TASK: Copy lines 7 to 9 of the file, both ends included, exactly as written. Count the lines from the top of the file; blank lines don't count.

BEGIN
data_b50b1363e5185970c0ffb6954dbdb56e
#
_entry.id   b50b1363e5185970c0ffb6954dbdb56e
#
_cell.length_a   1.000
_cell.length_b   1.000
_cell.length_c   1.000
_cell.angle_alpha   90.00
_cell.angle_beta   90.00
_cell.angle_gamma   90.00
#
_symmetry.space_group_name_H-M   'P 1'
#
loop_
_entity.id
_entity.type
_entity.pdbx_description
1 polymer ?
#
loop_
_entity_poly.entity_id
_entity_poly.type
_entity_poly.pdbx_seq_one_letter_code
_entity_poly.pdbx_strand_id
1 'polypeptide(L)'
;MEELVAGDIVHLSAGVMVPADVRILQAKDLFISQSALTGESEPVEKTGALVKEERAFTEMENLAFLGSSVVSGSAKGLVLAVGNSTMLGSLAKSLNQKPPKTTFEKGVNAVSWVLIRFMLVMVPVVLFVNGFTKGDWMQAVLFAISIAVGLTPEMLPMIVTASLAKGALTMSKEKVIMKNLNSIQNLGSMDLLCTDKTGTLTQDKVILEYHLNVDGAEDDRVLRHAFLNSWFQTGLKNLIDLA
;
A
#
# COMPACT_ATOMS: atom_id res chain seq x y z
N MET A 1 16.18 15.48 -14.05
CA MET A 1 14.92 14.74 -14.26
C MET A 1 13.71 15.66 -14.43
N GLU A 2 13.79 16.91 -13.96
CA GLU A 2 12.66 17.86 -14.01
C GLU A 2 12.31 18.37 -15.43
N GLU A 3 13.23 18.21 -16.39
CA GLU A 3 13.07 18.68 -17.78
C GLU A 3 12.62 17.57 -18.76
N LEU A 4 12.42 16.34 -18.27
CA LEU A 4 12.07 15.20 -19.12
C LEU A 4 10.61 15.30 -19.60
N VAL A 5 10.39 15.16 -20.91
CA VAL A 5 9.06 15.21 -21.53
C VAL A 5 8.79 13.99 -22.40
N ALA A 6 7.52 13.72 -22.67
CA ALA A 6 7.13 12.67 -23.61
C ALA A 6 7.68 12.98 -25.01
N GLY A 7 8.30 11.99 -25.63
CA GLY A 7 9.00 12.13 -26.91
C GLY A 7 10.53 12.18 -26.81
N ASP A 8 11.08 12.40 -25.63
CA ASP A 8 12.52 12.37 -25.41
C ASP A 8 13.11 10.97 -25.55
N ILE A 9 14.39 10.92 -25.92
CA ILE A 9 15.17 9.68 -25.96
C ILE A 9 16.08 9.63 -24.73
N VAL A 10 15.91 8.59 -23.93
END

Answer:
_cell.length_c   1.000
_cell.angle_alpha   90.00
_cell.angle_beta   90.00